Serious sh!t here, I was a Navy SEAL for many years and that sh!t can go boom at ANY time....
     
  10. beaupower32

    beaupower32 Well-Known Member

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    Put it outside at least just incase the thing goes off, will be less damage. Just make sure youput it where no one can get it, especially kids.
     
  11. evangilder

    evangilder "Shooter"
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    Dispose of it properly. Hand it over to a local police station or military installation. They will know what to do with it.
     
  12. RabidAlien

    RabidAlien Active Member

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    Have the local bomb-squad or EOD render it inert (pull out all the boomy parts and leave you with the shell). You'll still have a cool lookin souvenir to sit on the mantle, without all the worry of explosions.
     
  13. Soren

    Soren Banned

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    #13 Soren, Oct 1, 2009
    Last edited: Oct 1, 2009
    I can only mirror what these guys have said about being careful around old unexploded ordnance, but seeing that you already unscrewed the impact fuze I also suspect that all of the inside powder-charge is gone. And in that case the shell is safe, BUT the fuze is NOT. Heck even an empty cartridge can be dangerous if there's still a live primer on it!
     
  14. racerguy00

    racerguy00 Member

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    Out of curiosity I read my uncle's obituary today and it says what happened.

    The 3 cm. shell had been picked up by a soldier on occupation duty at a German airfield after WW2. Must have been the neighbor's son or something. The explosives had supposedly been removed from the shell casing.

    On a side note, my son Joseph is named after Uncle Joe.
     
  15. vikingBerserker

    vikingBerserker Well-Known Member

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    Dam rg, that really stinks. I'm sorry to hear that.
     
  16. Airframes

    Airframes Benevolens Magister

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    I agree with all of the above. The fact that the fuse fitting is there at all very probably indicates that it is live. At one time, the 'LL' stamp actually indicated 'Live Load', although this is not to say that this is the case here. British-made ammunition and fuses normally use a two-letter, and sometimes an additional single number, to indicte the factory which produced it, for example, 'RG 2', which was Radway Green, section Two. I don't know of any factory markings in the 'L' series. Additionally, an innert training round, for loading and un-loading drills, would have a totally blank, 'solid' part for a fuse, just to make the round/casing complete.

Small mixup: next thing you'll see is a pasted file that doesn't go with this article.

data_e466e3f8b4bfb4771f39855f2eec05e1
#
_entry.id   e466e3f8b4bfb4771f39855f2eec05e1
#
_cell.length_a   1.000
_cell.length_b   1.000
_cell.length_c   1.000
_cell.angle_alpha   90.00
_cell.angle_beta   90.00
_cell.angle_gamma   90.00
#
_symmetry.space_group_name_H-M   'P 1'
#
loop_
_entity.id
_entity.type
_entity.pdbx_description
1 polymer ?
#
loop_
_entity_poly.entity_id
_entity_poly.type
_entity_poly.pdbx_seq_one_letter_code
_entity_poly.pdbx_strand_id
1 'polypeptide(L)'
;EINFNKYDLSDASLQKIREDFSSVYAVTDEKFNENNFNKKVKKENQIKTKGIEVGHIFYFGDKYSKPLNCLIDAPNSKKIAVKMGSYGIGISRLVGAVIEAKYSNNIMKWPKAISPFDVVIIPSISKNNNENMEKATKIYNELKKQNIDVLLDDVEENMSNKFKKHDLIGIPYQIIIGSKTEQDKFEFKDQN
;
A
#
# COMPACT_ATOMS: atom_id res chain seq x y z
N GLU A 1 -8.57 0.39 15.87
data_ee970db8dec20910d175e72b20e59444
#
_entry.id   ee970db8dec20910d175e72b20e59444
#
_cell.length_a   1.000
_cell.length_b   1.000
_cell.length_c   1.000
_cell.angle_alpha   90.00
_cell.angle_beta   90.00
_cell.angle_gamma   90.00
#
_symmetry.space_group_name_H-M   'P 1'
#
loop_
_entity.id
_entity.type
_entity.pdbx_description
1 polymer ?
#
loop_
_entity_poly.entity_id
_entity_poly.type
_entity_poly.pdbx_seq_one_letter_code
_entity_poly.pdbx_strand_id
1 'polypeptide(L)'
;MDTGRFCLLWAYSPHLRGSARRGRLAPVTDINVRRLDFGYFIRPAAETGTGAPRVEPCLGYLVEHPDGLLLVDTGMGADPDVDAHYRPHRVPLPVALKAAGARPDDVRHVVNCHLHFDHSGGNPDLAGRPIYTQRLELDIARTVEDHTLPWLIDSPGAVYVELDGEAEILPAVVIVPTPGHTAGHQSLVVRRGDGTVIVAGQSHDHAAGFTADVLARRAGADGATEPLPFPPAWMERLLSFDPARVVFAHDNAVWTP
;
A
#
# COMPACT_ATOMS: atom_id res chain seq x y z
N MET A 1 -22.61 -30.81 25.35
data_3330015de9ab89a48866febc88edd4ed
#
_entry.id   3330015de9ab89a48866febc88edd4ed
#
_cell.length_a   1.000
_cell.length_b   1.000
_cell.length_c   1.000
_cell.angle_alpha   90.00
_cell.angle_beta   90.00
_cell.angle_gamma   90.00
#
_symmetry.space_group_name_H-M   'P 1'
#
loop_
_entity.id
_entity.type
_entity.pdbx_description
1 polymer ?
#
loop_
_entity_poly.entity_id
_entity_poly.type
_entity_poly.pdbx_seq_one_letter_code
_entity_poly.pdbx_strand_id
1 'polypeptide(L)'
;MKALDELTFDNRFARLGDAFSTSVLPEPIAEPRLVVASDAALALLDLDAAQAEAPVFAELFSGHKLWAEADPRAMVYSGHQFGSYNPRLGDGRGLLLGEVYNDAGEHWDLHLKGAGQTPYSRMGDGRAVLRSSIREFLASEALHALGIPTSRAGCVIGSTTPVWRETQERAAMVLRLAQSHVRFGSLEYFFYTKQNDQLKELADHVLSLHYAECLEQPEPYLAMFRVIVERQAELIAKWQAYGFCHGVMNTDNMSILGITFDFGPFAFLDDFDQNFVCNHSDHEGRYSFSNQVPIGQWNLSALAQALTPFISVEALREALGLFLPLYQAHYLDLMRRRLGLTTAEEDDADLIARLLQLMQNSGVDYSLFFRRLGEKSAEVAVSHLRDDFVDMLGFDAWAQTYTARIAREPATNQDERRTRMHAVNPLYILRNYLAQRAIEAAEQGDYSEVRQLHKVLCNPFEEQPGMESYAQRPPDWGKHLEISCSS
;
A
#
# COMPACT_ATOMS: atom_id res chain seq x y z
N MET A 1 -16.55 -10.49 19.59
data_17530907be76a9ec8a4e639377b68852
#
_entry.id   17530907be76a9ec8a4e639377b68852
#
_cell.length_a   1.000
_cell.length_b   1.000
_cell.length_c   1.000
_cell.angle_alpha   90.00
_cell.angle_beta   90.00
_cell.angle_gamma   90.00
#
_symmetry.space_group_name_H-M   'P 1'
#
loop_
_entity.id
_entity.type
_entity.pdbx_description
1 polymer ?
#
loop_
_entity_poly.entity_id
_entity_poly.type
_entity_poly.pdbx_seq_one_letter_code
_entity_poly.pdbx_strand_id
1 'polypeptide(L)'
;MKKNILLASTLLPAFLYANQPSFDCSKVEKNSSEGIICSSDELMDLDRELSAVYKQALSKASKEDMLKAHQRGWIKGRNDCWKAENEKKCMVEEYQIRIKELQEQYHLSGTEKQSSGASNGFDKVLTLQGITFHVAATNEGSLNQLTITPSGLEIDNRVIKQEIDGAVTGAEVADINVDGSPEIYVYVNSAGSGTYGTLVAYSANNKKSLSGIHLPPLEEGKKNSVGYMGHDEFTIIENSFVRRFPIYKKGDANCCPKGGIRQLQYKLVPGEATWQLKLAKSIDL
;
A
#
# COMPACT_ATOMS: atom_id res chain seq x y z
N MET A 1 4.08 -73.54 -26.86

Take the whole thing to either your local Police Station, or contact the EOD, found under 'Army' in Yellow Pages. They will 'make safe', and if you ask, you should have the innert round returned to you. It's possible that there may be complications via the Police, as it is technically illegal to posses an explosive, or potentially explosive or converible to explosive device in the UK. However, given the circumstances, after the inital 'formalities', you should be ok!
    BTW, it's possible that this was from a 20mm mounted on a late Coastal Command Lancaster or a Shackleton, both of which used the Oerlikon pattern guns in the top turret, and in the nose on the Shackleton MR3.
     
  17. CharlesBronson

    CharlesBronson Well-Known Member

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    In my early post I said to him "be careful", hopefully he was, but I cant see any new post of it. :-k

    I forgot to tell him that collectibles are always INERT ordenance.
     
  18. racerguy00

    racerguy00 Member

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  19. r2800doublewasp

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    Damn, this makes me wonder about the WWII Japanese mortar shell(?) my brother has on his shelf that we bought for $5 at a garage sale down the street...